The golf world mourned when Arnold Palmer passed away last September at the age of 87. Known simply as “The King” to his legion of fans, Palmer is not only one of the greatest players in the history of golf, but he is also one of the sport’s most important figures.
A humble, good-natured fellow who was the son of the greenskeeper at Latrobe Country Club, Palmer popularized the sport among the nation’s working class, just as televised sports began to blossom. “Arnie’s Army” followed him to tournaments across the country, hanging on every shot as he engaged in epic battles with the likes of Jack Nicklaus and Gary Player. Not only did Palmer capture seven major championships, 62 PGA Tour tournaments and more than 90 total professional events, but in retirement he was awarded the Presidential Medal of Freedom and the Congressional Gold Medal.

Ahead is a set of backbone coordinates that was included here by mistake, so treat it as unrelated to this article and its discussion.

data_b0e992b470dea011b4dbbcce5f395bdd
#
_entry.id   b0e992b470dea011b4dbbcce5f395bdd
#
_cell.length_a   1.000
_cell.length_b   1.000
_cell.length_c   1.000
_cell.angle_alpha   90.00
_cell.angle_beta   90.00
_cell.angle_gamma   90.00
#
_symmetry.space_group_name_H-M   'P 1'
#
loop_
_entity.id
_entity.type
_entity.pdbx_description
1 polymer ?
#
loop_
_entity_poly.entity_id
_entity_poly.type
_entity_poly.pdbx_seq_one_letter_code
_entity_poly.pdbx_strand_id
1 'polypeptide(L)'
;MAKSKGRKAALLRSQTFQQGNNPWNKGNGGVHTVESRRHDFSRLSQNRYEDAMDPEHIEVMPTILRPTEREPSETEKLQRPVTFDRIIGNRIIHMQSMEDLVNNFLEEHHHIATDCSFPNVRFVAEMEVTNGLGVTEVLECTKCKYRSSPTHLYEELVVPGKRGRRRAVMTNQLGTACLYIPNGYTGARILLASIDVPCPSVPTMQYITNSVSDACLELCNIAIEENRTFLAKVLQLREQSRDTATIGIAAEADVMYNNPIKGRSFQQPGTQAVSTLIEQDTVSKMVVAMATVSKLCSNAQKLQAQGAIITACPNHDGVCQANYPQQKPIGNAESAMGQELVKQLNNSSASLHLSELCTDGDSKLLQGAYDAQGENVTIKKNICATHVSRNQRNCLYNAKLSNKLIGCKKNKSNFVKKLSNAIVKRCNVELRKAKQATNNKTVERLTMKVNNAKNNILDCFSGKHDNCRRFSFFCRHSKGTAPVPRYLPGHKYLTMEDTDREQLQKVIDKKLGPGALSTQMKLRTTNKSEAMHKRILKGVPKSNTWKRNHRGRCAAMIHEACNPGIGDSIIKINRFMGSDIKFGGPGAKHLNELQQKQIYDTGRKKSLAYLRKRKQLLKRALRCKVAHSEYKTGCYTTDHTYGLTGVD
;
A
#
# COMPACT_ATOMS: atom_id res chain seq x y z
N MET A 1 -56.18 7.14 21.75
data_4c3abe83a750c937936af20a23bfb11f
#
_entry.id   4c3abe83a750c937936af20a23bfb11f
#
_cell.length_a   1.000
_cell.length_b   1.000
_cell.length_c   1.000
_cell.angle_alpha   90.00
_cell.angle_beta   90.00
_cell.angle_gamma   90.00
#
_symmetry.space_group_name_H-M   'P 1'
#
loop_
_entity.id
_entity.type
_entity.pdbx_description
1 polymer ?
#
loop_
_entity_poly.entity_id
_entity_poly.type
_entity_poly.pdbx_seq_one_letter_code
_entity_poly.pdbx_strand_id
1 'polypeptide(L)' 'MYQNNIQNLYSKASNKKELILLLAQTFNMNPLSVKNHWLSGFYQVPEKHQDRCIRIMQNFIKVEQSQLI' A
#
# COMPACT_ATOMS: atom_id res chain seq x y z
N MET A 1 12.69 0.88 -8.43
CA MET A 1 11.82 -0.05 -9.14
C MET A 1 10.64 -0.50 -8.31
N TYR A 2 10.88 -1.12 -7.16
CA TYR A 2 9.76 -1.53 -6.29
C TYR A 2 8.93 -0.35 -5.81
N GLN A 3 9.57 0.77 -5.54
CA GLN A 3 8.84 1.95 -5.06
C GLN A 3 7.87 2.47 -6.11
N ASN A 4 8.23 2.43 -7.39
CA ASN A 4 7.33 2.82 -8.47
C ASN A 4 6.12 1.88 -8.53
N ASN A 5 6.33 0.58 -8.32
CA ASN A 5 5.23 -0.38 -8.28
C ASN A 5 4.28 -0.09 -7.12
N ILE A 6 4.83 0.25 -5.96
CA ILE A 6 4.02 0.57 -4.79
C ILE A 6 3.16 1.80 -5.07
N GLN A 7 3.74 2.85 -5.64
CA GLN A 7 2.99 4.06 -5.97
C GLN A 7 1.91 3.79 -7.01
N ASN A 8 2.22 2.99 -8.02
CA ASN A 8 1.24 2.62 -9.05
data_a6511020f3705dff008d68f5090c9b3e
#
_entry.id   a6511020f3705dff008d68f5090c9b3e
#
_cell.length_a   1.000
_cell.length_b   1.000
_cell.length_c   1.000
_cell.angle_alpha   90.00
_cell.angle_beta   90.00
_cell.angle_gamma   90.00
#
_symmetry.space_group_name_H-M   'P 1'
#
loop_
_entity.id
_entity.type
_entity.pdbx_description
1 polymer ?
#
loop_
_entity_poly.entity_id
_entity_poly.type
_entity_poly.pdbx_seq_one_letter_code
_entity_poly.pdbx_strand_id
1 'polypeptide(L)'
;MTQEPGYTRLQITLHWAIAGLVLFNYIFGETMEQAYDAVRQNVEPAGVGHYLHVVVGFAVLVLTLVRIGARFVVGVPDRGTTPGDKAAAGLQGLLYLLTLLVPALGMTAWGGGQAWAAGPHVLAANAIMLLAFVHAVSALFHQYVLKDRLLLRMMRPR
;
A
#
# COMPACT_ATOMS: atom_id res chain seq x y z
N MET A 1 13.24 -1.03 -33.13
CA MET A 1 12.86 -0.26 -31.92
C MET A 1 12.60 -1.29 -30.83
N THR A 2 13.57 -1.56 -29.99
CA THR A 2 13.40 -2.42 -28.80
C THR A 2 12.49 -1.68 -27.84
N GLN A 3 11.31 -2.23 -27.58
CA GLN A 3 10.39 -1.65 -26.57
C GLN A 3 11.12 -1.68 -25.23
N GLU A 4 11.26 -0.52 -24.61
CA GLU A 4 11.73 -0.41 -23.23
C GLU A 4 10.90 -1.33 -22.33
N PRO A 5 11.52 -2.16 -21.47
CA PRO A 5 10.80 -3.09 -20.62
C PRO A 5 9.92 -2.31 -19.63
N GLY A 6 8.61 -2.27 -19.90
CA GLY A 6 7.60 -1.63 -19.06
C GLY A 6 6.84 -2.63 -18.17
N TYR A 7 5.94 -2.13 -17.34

In the weeks and months since his passing, Palmer’s life has been celebrated with moving tributes at events such as the Ryder Cup, The Masters, and at his own annual tournament, the Arnold Palmer Invitational at Bay Hill.
Missing from all of the recent tributes and documentaries is Palmer’s tie to Bucknell. And it happened 50 years ago today — Wednesday, May 10, 1967. Continue reading “50 Years Ago the King Came to Bucknell”